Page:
New research finds a low-carb diet may be best to keep weight off.By Marianne Wait, for Sharecare
A calorie is a calorie is a calorie.
Or is it?
A new study has put yet another notch in the belt of the low-carb diet, giving people trying to lose weight or keep it off a new reason to pass on pasta and embrace steak this summer.
In the study, published in the Journal of the American Medical Association, researchers pitted three diets against each other to see which one would help people maintain weight loss over the long term -- often the hardest part of losing weight, in part because a slimmer body burns fewer calories.
One was the classic low-fat fat diet, rich in whole grains, fruits and vegetables and getting 60% of its calories from carbs. The second was a moderately low-carb, low-glycemic index diet getting 40% of its calories from carbs (it replaced some grains and starchy vegetables with good fat and low-glycemic vegetables, legumes, and fruits). The third was an extreme low-carb diet reminiscent of the original Atkins diet, getting 10% of its calories from carbs and a whopping 60% from fat. All contained the same number of calories -- but the results were anything but the same.
Metabolism slowed the most on the low-fat diet and the least on the very-low-carb diet. The difference in total calories burned per day was significant, to the tune of several hundred calories-the equivalent of an hour-long workout. The researchers aren't sure why, though several theories exist.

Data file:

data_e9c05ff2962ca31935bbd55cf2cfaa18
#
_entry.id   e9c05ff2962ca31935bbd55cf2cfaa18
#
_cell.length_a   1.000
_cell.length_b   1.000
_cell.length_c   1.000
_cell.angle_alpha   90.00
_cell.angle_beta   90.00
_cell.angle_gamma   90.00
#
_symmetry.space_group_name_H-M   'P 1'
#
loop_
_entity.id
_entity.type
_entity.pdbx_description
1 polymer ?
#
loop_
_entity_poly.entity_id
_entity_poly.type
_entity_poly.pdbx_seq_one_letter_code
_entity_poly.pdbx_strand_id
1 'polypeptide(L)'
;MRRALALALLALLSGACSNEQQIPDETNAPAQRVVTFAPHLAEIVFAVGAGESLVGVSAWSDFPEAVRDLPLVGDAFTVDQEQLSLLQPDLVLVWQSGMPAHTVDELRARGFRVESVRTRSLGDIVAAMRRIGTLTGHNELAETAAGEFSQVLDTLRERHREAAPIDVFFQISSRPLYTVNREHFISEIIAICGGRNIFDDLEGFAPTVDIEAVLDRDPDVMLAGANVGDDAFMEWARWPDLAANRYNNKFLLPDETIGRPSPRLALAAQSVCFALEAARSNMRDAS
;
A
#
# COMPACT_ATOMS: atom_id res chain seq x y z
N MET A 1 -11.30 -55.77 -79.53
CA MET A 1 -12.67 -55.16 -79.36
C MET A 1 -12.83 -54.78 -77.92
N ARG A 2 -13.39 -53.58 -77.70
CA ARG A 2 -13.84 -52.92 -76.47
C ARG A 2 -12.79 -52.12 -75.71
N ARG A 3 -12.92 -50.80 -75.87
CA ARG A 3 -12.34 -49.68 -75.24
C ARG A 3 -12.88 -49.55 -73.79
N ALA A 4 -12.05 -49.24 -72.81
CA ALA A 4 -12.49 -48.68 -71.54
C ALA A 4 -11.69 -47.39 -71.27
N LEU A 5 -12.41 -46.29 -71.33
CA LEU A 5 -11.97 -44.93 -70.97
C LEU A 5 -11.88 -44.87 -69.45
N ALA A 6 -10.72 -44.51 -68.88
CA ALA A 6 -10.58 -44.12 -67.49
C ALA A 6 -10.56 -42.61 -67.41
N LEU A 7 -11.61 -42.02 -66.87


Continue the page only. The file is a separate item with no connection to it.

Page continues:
If all of this makes you want to swear off carbs for good, good luck with that. The study participants stayed on each diet for only a month. Giving up bread, pasta, and even most fruits (what, no watermelon this summer?) long term is a different story altogether.
And if you plan to do any exercise to help melt those pounds away, you may find you need the carbs to keep going. "If you do a lot of exercise, you need carb for fuel," says obesity expert James O. Hill, PhD, director of the University of Colorado's Center for Human Nutrition and cofounder of the National Weight Control Registry.
"We have been studying over 7,000 people in the National Weight Control Registry for over a decade," says Hill. "These people have are maintaining an average weight loss of 70 pounds. Most of them follow a low fat diet and do 60 to 90 minutes a day of exercise. I believe a low-fat diet plus exercise is the best way to prevent weight gain. It is possible to avoid weight gain with a low-carb diet but most people find such diets hard to stick with over the long term."
One thing's for sure: The low-fat vs. low-carb debate is sure to smolder longer than those fire-roasted marshmallows you may be giving up this summer.
Marianne Wait is the vice president and executive editor at Sharecare.
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